Keith Thompson is a journeyman of a production illustrator, having before worked on such films as Guillermo del Toro’s Don’t Be Afraid Of The Dark and Pacific Rim. He’s also designed book covers, as well as characters for computer games and now, through Heavy Metal Magazine, comic books as well. This interview was originally conducted for and appeared at Mantality Magazine.
Keith, you have this otherworldly, hyper-detailed style that just cannot be taught in schools. Growing up, were you the sort of kid who was constantly sketching, or did the bug bite later in life?
It seemed to be something stitched deep into my fibre. I was drawing and painting all sorts of things as early as I can remember (well before school). When I was a kid a lot of immediate culture seemed so sterile and unimaginative that I felt compelled to draw the types of things I wished would show up in children’s books and shows. Despite that there was still a lot of really inspiring stuff I came across when I was little and I would really experience those things vividly. I would explore those experiences further in my doodling, which was essential to ensuring I wasn’t just making my own work in a vacuum.
Can you recall your very first commissioned work? For that matter, was there ever a specific breakthrough moment in your creativity, where something just clicked for you aesthetically?
I can’t recall my first commission precisely, though I started freelancing in early high school.
There were no major shifting points in my artwork; it was all a pretty gradual exploration of things. I used to do a fair bit more cartoon or comic work when I was very young (my biggest inspiration for that work was probably Sergio Aragonés) but I view that kind of work in the traditional sense of cartoon: as a preparatory drawing, though obviously still a stand alone piece of work e.g., Da Vinci’s sketches, and not separate in a sense of style or less “realistic”.
I would imagine that conceptual work could be rather competitive. Do you study trends, study what others are doing to set yourself apart, or are you of the mind to shut out anything that might indirectly influence what you do, to better stay original?
I’m much more interested in idiosyncratic approaches to conceptual work. I find individualized peculiarity in big conceptual projects more immersive and believable; it’s how a new world should feel when being explored. So I’m always hungry to see new things that are going on, but I try to avoid following any trends if I can.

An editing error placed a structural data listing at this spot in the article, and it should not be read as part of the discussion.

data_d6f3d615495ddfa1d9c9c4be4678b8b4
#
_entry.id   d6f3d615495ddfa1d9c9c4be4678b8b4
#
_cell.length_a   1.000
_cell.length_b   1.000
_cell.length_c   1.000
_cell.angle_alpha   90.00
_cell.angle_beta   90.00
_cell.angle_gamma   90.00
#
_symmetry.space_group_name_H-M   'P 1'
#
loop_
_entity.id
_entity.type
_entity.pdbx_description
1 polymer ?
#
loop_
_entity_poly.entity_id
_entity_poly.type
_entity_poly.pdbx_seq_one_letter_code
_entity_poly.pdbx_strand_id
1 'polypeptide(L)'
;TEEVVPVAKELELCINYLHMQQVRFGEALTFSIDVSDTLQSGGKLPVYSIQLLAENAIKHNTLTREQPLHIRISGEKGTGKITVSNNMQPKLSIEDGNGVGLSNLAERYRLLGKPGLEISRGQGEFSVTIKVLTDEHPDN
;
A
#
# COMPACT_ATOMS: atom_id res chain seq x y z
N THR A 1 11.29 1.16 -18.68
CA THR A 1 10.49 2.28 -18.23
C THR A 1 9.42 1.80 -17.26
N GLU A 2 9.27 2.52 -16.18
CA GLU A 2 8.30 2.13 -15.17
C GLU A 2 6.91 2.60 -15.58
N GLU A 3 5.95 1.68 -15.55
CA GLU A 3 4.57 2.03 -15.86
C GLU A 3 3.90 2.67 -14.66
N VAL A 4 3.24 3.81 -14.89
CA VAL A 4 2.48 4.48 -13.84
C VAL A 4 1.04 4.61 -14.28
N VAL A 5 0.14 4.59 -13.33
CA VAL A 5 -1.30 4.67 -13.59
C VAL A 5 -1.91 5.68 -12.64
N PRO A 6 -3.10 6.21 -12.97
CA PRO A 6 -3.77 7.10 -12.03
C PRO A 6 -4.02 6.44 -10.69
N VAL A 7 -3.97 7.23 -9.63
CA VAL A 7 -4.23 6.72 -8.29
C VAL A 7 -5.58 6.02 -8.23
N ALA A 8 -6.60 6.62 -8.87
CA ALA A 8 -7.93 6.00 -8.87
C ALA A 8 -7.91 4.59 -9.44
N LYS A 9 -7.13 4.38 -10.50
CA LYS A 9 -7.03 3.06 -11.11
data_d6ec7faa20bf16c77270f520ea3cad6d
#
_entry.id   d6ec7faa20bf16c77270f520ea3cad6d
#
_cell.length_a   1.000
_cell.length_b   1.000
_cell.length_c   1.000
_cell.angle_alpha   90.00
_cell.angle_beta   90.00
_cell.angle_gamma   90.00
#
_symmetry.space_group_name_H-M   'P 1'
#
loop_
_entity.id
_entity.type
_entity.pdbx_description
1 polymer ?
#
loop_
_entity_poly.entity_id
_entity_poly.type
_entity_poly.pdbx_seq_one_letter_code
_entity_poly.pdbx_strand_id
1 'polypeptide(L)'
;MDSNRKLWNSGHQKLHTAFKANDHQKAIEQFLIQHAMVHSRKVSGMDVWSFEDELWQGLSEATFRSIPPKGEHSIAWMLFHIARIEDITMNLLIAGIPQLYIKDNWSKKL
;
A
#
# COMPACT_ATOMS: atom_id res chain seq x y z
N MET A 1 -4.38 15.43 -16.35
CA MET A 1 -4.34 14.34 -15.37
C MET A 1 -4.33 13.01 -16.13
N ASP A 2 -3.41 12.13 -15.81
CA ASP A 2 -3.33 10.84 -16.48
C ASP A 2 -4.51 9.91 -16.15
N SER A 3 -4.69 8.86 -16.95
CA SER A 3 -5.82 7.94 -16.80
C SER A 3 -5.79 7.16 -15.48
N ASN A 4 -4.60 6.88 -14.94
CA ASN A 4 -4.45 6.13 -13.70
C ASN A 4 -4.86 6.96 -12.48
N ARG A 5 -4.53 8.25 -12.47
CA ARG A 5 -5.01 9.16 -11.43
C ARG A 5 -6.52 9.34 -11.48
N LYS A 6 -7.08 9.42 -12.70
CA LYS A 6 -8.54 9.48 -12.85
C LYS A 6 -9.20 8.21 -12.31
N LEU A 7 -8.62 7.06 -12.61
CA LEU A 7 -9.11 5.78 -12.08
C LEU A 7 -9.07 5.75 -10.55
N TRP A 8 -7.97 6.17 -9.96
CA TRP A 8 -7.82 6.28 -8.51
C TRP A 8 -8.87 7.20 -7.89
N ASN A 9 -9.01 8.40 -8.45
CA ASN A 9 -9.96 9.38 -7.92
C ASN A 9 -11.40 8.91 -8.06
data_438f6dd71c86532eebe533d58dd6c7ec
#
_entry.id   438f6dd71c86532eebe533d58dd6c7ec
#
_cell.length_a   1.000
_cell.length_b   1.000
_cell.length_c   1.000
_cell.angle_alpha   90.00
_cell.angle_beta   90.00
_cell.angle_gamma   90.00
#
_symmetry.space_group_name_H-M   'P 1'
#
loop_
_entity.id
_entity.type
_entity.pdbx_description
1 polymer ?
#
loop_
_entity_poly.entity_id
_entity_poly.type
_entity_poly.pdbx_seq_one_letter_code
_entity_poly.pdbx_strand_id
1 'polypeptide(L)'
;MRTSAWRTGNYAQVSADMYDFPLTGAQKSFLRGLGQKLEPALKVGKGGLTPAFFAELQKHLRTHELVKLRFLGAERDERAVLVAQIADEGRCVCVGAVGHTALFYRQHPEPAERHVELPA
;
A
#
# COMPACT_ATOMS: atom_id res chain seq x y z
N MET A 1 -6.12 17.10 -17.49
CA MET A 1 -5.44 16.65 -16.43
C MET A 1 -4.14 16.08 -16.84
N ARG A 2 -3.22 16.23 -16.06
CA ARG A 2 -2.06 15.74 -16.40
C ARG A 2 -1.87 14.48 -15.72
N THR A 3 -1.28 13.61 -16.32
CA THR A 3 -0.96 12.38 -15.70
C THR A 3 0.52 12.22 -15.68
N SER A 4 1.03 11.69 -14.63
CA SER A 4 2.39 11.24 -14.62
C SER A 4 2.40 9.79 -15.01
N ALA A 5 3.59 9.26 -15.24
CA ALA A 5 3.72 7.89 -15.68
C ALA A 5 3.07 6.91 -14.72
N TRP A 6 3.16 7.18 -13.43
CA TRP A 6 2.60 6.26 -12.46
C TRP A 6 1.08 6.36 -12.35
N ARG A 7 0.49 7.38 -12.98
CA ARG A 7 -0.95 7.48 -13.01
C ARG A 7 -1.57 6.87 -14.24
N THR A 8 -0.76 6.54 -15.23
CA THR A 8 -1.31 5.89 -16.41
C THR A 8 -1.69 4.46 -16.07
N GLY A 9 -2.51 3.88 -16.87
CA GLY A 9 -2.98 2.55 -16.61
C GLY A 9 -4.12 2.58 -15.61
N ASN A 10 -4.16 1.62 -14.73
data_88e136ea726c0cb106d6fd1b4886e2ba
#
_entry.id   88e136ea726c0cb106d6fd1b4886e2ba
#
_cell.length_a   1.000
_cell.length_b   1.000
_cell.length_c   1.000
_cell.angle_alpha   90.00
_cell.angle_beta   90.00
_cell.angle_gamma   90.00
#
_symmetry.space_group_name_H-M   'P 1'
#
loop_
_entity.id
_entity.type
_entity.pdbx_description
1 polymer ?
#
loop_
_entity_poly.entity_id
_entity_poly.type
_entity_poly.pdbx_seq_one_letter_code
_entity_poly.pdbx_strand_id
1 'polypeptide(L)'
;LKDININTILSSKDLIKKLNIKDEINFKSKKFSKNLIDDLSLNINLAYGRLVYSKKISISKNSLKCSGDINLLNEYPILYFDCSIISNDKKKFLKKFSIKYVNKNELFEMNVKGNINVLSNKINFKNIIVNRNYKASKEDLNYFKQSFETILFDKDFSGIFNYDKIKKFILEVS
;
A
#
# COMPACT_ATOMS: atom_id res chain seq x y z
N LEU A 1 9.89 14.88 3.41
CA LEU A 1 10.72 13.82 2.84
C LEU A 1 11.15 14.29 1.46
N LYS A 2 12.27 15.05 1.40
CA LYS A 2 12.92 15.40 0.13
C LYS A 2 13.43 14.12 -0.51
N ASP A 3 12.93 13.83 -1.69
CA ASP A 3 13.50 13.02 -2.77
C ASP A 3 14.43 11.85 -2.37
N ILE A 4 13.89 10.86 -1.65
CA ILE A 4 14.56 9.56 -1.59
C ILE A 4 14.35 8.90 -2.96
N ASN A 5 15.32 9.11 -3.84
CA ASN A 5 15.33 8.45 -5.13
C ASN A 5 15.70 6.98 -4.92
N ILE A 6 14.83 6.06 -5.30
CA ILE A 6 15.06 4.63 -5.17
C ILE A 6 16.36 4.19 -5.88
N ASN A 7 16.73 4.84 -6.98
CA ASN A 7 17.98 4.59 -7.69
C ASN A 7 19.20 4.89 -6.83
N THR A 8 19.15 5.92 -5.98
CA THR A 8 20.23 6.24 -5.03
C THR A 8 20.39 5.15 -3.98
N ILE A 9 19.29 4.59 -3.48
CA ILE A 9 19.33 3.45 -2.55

Has your work for the DRAVN project in the pages of Heavy Metal been as comparable as your feature film work, in terms of research and the demand for such depth and detail?
I always approach every project the same way; I figure if I’m asked to be involved I’m going to pour as much of myself into it as is allowed.
Do you have a personal favorite from among the DRAVN cast of characters, or settings?
Probably Achilles, but I also really like Alexander’s horse head computer.
What is your creative space like? Is there certain music you like in the background, or films, or are you the sort to prefer minimal distractions?
I try to keep my space as sectioned off and self-contained as possible. Like its own little world. A fair bit of art on the walls of course. These days I draw on an old architect’s drawing board, and I have my computer set up on a pillar desk.
I do listen to music while I work. My tastes range widely and I’ll often listen to music that matches somewhat with the tone and subject I’m working on.
You are a production artist for the highly-anticipated PACIFIC RIM film. As such a film spends so very much time in post-production, when exactly did you first set to work on your part? What did your efforts entail? And how rewarding is it to see something you contributed to appear on the big screen in such a big way?
I’ll hold off on describing my work on Pacific Rim until the movie is out.
It’s rather otherworldly seeing my work appear on the screen. It gives a strange sensation where things that were once only in my imagination now exist in an almost tangible way.
Your website has a generous gallery with some very intricately designed characters, each with an elaborate story. Have you given much thought to developing your own Intellectual Properties, through sequentials or film or whatever, or are you biding your time?
My first art book will compile that world and we’ll see what happens from there. I haven’t been getting much time away from other projects so it’s been a glacially paced undertaking. It’s going to be a decade of world building though so I’ll be talking about it a lot when it gets closer to fruition.
Along with these many other projects, you also helped design Warframe, the online game. Are you much of a gamer yourself, or do you reserve gadgets more for vocation?
I play games quite a bit, as I love the creative potential in them. Up until recently games often seemed like one realm where many different weird and offbeat ideas and worlds could be created and survive through to the final product.
Which I hope would remain the case for all creative industries. I think a lot of that relies on the overwhelming talent of the individual. Like you, Keith. Thank you so much for talking with us, and we can’t wait to follow the many more strange and wonderful twists of your career.
That sort of thing waxes and wanes with massive collective movements. Being a part of it but pushing a uniqueness at every opportunity is the big quest I think.
Thanks again, Richard!